I spent some part of last evening thinking about what my wife and I find at our diocesan parish several times a week. This includes traffic jams in the large parking lot (people are remarkably courteous), intact family units with many children, the nave so full you've got to get there 20 minutes early, a reverent atmosphere, confession several times a week with several priests in the booths and lines a dozen people long. There are definitely toddlers, but they often have their six-year-old sister managing them, quite well. Dad is there, too. As I said yesterday, a nave full of people has marvelous effects on dampening toddler noise.
Why on earth would anyone want to set foot in that coldly forlorn Canadian chapel? Just to hear some faux Shakespearean English? One thing I'm coming to realize as a Catholic is what an active parish life really looks like. One ingredient of our successful diocesan parish is the number of Filipino and Latin American families. We frequently celebrate Filipino and Mexican traditions, and for holidays Filipinos and Mexicans sell their delicacies at coffee hour. I'm starting to think going to a Spanish language mass would do wonders for my Spanish. Heck, the Latin that's in our OF mass has been bringing back my Latin.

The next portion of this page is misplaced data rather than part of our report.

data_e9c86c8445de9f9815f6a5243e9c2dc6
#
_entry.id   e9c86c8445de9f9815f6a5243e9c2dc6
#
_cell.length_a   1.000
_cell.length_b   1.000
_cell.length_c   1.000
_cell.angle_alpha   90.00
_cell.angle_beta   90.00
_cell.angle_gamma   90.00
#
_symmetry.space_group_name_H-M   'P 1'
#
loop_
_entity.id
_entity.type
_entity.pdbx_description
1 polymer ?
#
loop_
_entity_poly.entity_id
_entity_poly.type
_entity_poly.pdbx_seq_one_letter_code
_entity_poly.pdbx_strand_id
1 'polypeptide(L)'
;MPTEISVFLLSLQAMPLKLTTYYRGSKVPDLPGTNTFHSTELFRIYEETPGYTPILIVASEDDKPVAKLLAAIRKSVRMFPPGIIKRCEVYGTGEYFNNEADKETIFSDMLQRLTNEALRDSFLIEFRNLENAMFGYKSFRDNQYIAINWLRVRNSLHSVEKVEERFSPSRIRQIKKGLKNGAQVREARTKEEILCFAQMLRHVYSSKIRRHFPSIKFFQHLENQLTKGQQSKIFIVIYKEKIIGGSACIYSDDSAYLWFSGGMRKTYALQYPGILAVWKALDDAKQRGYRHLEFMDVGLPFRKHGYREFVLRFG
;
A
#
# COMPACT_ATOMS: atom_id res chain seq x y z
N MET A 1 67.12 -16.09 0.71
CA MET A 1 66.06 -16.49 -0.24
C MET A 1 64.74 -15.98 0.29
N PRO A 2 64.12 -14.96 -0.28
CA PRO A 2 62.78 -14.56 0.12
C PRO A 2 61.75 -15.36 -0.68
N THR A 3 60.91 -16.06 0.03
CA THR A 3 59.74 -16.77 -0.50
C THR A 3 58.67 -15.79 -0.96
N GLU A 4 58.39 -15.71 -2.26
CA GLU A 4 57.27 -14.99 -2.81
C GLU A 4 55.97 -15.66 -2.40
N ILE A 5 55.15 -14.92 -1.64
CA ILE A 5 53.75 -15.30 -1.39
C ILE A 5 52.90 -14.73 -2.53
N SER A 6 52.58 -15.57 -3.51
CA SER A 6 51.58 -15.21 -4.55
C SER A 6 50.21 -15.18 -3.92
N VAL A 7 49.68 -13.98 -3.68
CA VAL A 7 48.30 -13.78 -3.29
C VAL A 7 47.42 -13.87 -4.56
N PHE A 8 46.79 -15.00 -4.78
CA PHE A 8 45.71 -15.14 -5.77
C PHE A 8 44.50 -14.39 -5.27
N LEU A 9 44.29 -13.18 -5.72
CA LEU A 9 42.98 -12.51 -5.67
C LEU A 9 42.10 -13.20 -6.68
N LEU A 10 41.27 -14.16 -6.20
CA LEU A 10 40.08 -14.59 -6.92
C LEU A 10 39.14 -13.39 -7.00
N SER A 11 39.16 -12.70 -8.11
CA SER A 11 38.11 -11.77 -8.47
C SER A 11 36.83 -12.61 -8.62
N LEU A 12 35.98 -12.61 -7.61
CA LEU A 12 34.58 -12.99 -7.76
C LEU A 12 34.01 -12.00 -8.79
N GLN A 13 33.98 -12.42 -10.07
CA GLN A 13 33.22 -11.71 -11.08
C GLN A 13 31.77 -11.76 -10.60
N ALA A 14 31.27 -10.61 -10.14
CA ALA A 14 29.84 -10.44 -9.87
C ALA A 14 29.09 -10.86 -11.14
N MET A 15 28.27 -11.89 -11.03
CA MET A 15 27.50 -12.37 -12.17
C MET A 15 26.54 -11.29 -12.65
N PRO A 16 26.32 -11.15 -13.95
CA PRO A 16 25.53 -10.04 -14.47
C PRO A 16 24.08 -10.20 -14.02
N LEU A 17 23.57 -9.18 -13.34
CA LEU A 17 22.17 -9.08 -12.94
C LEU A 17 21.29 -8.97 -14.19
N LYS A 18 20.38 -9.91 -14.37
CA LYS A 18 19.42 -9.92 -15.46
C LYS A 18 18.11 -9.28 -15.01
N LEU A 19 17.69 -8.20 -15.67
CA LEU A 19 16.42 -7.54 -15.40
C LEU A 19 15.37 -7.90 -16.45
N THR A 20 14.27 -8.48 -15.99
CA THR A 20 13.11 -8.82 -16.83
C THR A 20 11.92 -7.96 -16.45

Something's wrong -- and I would say not quite Catholic -- with how this whole Anglicanorum coetibus project is being implemented, and I think those who are currently cheerleading for it are seriously misguided. Why are the pews empty in all but a few OCSP parishes? Why do visitors to this blog report such unpleasant experiences at some that are (relatively) successful? Why are cute toddler pictures showing them as onesie-twosies? Shouldn't they be there with three or four siblings? (I think I know, to tell the truth.) And one more time, where's Dad?
Who's shepherding this sparse flock?